DN: Yeah, yeah. I had actually done that a little before that; I had gotten an electric guitar and I was playing in a little band that we’d got together called New Delhi River Band. It was one of those…I mean, it was 1966, what can I say? We’d take a tune and we’d start it; mainly a blues tune because these guys were all blues musicians. So we’d start it and then we’d get in the middle of it and we’d turn our guitars towards the amp and turn it up to ten and just start feeding back and “blam-blamblam,” all that stuff but David Torbert was in that band. He ended up being the original, I mean, the bass player, long time bass player in the New Riders. Anyway, there was New Delhi River Band and that was goin’ on and we’d do Berkeley Park; People’s Park in Berkeley and the Barn in Scott’s Valley; we had lots of good gigs and we’d do a run, several gigs and it was pretty good.
PG: Did you all ever record?
DN: Right around that time; that’s when John Dawson calls me up and says “I just got back from England and I’m really into writing some songs; would you come over to my house and listen to this stuff?’
So, I went over there and we sat down in his room and just played some songs and I listened to; jeez, I remember, a lot of great songs. I was just going, “wow, THAT too?” He played “I Don’t Know You” and “Garden of Eden” and several songs that ended up on the first album. He said, “You wanna start a band? And everything,” and I said, “well jeez, I’m really; I’m in the New Delhi River Band and I’m the car; I’m the guy”- I had the station wagon, so everything depended on me and I said “I can’t really just stop that now.”
So, John went and made a little demo tape at a studio with other people of his songs and then Jerry wanted to play pedal steel; this is similar to wanting to play banjo (laughs) 5 years earlier, right? He wanted to play pedal steel in the worst way. He got his hands on a pedal steel and John called him up at the same time and Jerry said (imitates Garcia) “yeah, let’s go to a pizza parlor or something; I’ll back you up.”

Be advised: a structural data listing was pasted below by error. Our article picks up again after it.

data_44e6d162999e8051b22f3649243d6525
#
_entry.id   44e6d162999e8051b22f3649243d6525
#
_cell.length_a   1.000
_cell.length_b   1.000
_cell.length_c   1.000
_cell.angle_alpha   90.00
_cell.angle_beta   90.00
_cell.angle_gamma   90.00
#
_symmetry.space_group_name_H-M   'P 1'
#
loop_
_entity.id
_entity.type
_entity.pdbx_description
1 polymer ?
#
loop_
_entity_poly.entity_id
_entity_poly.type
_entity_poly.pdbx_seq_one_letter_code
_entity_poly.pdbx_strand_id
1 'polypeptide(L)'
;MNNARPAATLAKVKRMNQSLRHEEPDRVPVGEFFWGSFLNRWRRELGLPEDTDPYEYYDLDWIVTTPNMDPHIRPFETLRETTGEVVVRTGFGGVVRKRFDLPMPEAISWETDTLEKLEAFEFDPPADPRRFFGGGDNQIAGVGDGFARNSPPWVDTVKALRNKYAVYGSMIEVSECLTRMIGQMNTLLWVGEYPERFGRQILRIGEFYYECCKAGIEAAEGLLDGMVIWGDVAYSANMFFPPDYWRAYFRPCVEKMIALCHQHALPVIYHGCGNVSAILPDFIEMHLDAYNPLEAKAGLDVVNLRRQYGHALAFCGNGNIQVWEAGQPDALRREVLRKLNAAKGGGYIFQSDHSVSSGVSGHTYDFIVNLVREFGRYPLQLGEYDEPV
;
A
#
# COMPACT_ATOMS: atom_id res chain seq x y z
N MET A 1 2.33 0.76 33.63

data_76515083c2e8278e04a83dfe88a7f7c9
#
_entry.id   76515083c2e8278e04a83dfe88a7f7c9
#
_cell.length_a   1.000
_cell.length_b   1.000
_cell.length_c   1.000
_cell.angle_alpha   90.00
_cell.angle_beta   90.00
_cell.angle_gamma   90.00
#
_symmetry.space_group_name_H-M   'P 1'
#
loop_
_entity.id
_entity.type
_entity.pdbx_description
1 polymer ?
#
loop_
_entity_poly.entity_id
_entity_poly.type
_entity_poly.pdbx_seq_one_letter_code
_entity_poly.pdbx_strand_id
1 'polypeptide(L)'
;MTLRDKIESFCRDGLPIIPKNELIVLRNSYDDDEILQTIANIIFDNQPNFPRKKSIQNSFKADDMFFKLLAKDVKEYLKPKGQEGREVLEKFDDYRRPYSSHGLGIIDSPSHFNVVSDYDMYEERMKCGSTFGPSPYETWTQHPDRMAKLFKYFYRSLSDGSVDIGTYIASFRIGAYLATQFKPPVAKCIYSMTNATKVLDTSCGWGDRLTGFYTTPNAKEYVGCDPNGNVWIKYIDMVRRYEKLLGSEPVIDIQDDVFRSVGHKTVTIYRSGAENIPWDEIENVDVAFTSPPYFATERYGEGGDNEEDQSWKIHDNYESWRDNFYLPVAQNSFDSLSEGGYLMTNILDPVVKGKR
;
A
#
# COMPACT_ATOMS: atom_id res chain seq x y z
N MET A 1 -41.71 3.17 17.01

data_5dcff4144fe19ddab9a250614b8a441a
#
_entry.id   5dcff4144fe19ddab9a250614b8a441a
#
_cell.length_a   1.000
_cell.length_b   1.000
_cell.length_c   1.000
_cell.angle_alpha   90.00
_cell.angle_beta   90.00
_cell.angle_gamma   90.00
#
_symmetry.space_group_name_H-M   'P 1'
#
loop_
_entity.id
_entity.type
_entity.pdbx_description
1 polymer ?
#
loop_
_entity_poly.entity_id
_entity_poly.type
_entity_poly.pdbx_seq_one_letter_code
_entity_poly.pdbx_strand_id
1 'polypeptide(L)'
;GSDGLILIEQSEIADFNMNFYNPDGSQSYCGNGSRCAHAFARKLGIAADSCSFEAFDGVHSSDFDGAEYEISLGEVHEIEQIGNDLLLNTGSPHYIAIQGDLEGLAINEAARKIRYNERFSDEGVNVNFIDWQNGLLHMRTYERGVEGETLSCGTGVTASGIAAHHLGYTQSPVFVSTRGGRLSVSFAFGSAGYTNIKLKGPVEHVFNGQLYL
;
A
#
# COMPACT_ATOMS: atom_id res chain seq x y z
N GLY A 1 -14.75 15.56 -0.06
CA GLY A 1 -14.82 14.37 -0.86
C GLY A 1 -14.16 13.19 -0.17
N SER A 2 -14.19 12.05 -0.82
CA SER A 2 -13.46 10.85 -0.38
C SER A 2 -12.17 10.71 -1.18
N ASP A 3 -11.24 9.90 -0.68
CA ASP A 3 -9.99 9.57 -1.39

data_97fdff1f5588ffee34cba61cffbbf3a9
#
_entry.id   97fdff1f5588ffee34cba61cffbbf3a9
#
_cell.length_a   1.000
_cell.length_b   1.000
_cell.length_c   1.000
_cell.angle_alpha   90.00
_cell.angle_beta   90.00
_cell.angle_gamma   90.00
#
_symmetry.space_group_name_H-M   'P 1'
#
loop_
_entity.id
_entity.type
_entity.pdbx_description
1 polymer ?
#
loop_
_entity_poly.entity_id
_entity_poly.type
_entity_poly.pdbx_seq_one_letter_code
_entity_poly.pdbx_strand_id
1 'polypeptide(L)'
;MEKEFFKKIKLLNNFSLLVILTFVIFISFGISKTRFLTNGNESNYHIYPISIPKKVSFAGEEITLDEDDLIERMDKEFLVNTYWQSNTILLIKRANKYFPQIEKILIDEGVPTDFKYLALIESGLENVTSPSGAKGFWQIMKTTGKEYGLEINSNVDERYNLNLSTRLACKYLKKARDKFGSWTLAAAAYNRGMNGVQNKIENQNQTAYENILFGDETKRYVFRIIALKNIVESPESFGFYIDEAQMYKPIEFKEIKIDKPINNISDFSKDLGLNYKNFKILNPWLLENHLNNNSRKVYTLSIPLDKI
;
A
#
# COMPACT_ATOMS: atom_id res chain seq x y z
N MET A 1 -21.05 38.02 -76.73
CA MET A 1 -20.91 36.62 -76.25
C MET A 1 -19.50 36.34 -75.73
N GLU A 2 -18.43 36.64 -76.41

So, that’s how that started. And then the first night I wasn’t available, they played some pizza parlor but the next night I was. And so from then on it was “Jerry Garcia and Friends” because we had to do that but Garcia kept saying, “I’m not the leader of the band; I’m not the guy; I don’t sing anything…”
But, see, you just can’t tell the commercial world that because you have to tell the people, the ticket buyers, who they’re gonna see, so…
PG: Right.
DN: But anyway, [the] very first few gigs were billed as “Jerry Garcia and Friends” and then we thought; we got into the living room at Jerry’s house and said, “We gotta think of a name.” And Hunter came down and said, “how about ‘the Riders of the Purple Sage?’”
And I said, “uh-oh, there is; there already was a ‘Riders of the Purple Sage;’ it was from the forties, and it was ‘Floyd Willing and the Riders of the Purple Sage,’” so I said, ‘how about NEW Riders of the Purple Sage?’”
And John (Dawson) said, “You just like names with New in them.” Because I like the New Lost City Ramblers and I’m in the New Delhi River Band.
Ha Ha, Very funny. Yes, I do like names with New in them [laughs].
PG: Well, this one’s served you well for a long time.
DN: Yeah. It’s too many words; we’ve suffered that for years; when you go on a poster you’ve gotta be in finer print or on the marquee; there’s not enough room for the whole name but, yeah, it is a wonderful name. Turns out to be, after all these years; what a great name! And what a great logo! How about the logo?
PG: Absolutely. I really like [Stanley] Mouse’s updating of your logo on the new record.
DN: Yeah. You know how that happened? I called him and said, “We got a new record coming out; do you think you could do something?” and he started sending me all this stuff which were preliminary drawings of his thoughts. I told him names of songs and stuff but, anyway, he emailed me later and said, “Hey, by the way, just before you called me I was looking through my old archives and I found this thing I drew a long time ago for you guys back then. And it’s just a simple thing but what do you think?”